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From Ruediger Pluem <rpl...@apache.org>
Subject Re: [vote] Release apr[-util] 1.3.2
Date Tue, 17 Jun 2008 21:53:42 GMT


On 06/17/2008 10:37 PM, Lucian Adrian Grijincu wrote:
> On Tue, Jun 17, 2008 at 22:24, Ruediger Pluem <rpluem@apache.org> wrote:
>> Thanks for investigating, but keep two things in mind:
>>
>> 1. If errno is really 0 it would be a bug in your glibc / Linux kernel
>>   as the man page is very clear about setting an error code in errno here.
> 
> Yeah, but if it /would/ be a bug in glibc shouldn't APR route around
> the error somehow?
> It's not an error, gdb was wrong.
> 
>> 2. I don't trust print errno here as errno in threaded environments (I
>> assume
>>   you compiled APR with thread support) is not a static variable as it was
>>   in the past, but a macro wrapping something different in order to make the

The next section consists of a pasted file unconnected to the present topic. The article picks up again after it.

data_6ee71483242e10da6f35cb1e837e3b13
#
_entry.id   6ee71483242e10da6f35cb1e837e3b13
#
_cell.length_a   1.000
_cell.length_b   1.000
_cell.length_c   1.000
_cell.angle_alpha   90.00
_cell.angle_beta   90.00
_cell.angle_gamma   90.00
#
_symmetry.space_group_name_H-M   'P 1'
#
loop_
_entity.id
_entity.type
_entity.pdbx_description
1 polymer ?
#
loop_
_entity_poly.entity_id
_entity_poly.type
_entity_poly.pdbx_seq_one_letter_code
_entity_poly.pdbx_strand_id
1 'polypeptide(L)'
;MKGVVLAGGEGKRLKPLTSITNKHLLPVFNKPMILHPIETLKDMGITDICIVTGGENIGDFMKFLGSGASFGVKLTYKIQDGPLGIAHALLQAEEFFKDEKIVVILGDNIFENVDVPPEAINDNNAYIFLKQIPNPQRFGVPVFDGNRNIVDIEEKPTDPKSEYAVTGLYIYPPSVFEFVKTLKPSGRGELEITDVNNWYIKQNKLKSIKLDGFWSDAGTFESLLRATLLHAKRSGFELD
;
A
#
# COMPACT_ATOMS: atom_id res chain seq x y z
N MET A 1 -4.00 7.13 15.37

>>   whole errno process thread safe. So I guess it would be much safer here to
>>   print the value that is returned in the calling function. Of course in our
>>   case this is more difficult as the call is convoluted in a macro.
>>   Maybe you can call apr_mmap_create(&map, fh, off, len, APR_MMAP_READ, p));
>>   directly instead via APR_ASSERT_SUCCESS, assign the return value to a
>> variable
>>   and do a print via gdb afterwards.
> apr_mmap_create returns 22 (Invalid argument).
> 
> │133         mm = mmap(NULL, size, native_flags, MAP_SHARED,
> file->filedes, offset);
> (gdb) print size
> $3 = 16384
> (gdb) print offset
> $4 = 8589918208
> 
> man 2 mmap says:
>> void *mmap(void *start, size_t length, int prot, int flags, int fd, off_t offset);
> 
>> EINVAL (since Linux 2.6.12), length was 0.
> this cannot be it.
> 
>> EINVAL flags contained neither MAP_PRIVATE or MAP_SHARED, or  contained both of these
values.
> neither can this.
> 
>> EINVAL We  don't  like  start,  length,  or  offset (e.g., they are too large, or
not aligned on a page boundary).
> start=0
> length=16384
> offset=8589918208
> 
> Any ideas?

Please execute the following command on your box and supply the output:

/usr/bin/time --verbose sleep 0


Regards

Rüdiger

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